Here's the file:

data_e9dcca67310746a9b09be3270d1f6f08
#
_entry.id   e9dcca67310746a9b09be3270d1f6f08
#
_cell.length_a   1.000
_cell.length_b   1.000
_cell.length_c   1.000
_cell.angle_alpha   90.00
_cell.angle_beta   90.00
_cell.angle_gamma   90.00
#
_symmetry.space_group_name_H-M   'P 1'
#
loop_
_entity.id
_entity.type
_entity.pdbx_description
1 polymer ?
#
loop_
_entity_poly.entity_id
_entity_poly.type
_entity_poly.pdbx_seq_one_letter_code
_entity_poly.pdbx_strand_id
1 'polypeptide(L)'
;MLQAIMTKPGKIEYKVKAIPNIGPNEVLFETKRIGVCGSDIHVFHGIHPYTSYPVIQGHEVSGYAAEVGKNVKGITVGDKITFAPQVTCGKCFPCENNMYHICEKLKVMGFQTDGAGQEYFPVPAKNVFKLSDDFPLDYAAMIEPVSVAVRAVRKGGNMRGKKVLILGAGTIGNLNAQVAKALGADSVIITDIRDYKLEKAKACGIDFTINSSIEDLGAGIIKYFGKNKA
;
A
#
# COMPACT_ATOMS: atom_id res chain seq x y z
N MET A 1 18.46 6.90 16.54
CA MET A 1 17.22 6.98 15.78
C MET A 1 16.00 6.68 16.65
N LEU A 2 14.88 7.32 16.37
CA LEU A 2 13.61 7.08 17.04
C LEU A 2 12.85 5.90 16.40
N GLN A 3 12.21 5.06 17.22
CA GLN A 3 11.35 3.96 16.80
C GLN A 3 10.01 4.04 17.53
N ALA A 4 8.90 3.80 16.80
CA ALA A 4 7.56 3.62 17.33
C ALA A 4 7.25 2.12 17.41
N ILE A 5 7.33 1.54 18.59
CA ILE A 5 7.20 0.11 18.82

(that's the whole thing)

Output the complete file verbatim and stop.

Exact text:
data_e9dcca67310746a9b09be3270d1f6f08
#
_entry.id   e9dcca67310746a9b09be3270d1f6f08
#
_cell.length_a   1.000
_cell.length_b   1.000
_cell.length_c   1.000
_cell.angle_alpha   90.00
_cell.angle_beta   90.00
_cell.angle_gamma   90.00
#
_symmetry.space_group_name_H-M   'P 1'
#
loop_
_entity.id
_entity.type
_entity.pdbx_description
1 polymer ?
#
loop_
_entity_poly.entity_id
_entity_poly.type
_entity_poly.pdbx_seq_one_letter_code
_entity_poly.pdbx_strand_id
1 'polypeptide(L)'
;MLQAIMTKPGKIEYKVKAIPNIGPNEVLFETKRIGVCGSDIHVFHGIHPYTSYPVIQGHEVSGYAAEVGKNVKGITVGDKITFAPQVTCGKCFPCENNMYHICEKLKVMGFQTDGAGQEYFPVPAKNVFKLSDDFPLDYAAMIEPVSVAVRAVRKGGNMRGKKVLILGAGTIGNLNAQVAKALGADSVIITDIRDYKLEKAKACGIDFTINSSIEDLGAGIIKYFGKNKA
;
A
#
# COMPACT_ATOMS: atom_id res chain seq x y z
N MET A 1 18.46 6.90 16.54
CA MET A 1 17.22 6.98 15.78
C MET A 1 16.00 6.68 16.65
N LEU A 2 14.88 7.32 16.37
CA LEU A 2 13.61 7.08 17.04
C LEU A 2 12.85 5.90 16.40
N GLN A 3 12.21 5.06 17.22
CA GLN A 3 11.35 3.96 16.80
C GLN A 3 10.01 4.04 17.53
N ALA A 4 8.90 3.80 16.80
CA ALA A 4 7.56 3.62 17.33
C ALA A 4 7.25 2.12 17.41
N ILE A 5 7.33 1.54 18.59
CA ILE A 5 7.20 0.11 18.82